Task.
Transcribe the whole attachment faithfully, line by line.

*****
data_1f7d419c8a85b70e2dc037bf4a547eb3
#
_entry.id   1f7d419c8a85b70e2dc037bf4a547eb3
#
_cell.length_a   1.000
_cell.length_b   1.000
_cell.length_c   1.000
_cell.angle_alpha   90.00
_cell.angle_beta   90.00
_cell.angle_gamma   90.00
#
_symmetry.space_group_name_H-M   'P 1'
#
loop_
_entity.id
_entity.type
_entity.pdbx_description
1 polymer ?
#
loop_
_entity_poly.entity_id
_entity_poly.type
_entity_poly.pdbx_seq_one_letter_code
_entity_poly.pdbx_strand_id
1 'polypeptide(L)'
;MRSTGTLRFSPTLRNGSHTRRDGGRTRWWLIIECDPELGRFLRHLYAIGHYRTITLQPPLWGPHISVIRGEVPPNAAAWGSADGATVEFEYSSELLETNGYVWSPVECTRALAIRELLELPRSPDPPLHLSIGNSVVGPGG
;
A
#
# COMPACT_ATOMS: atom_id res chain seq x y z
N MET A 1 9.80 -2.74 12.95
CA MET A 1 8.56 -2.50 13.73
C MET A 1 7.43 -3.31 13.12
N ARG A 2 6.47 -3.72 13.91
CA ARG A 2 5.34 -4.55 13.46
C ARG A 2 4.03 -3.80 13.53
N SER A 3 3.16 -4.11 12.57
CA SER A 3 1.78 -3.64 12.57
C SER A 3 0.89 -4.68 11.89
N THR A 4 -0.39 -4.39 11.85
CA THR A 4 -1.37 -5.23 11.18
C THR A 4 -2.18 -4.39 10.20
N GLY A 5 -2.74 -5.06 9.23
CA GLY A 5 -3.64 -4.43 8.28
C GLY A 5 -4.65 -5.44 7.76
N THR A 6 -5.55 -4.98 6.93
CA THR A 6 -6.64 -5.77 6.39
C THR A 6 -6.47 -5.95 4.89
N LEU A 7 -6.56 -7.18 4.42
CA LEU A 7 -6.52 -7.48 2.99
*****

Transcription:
data_1f7d419c8a85b70e2dc037bf4a547eb3
#
_entry.id   1f7d419c8a85b70e2dc037bf4a547eb3
#
_cell.length_a   1.000
_cell.length_b   1.000
_cell.length_c   1.000
_cell.angle_alpha   90.00
_cell.angle_beta   90.00
_cell.angle_gamma   90.00
#
_symmetry.space_group_name_H-M   'P 1'
#
loop_
_entity.id
_entity.type
_entity.pdbx_description
1 polymer ?
#
loop_
_entity_poly.entity_id
_entity_poly.type
_entity_poly.pdbx_seq_one_letter_code
_entity_poly.pdbx_strand_id
1 'polypeptide(L)'
;MRSTGTLRFSPTLRNGSHTRRDGGRTRWWLIIECDPELGRFLRHLYAIGHYRTITLQPPLWGPHISVIRGEVPPNAAAWGSADGATVEFEYSSELLETNGYVWSPVECTRALAIRELLELPRSPDPPLHLSIGNSVVGPGG
;
A
#
# COMPACT_ATOMS: atom_id res chain seq x y z
N MET A 1 9.80 -2.74 12.95
CA MET A 1 8.56 -2.50 13.73
C MET A 1 7.43 -3.31 13.12
N ARG A 2 6.47 -3.72 13.91
CA ARG A 2 5.34 -4.55 13.46
C ARG A 2 4.03 -3.80 13.53
N SER A 3 3.16 -4.11 12.57
CA SER A 3 1.78 -3.64 12.57
C SER A 3 0.89 -4.68 11.89
N THR A 4 -0.39 -4.39 11.85
CA THR A 4 -1.37 -5.23 11.18
C THR A 4 -2.18 -4.39 10.20
N GLY A 5 -2.74 -5.06 9.23
CA GLY A 5 -3.64 -4.43 8.28
C GLY A 5 -4.65 -5.44 7.76
N THR A 6 -5.55 -4.98 6.93
CA THR A 6 -6.64 -5.77 6.39
C THR A 6 -6.47 -5.95 4.89
N LEU A 7 -6.56 -7.18 4.42
CA LEU A 7 -6.52 -7.48 2.99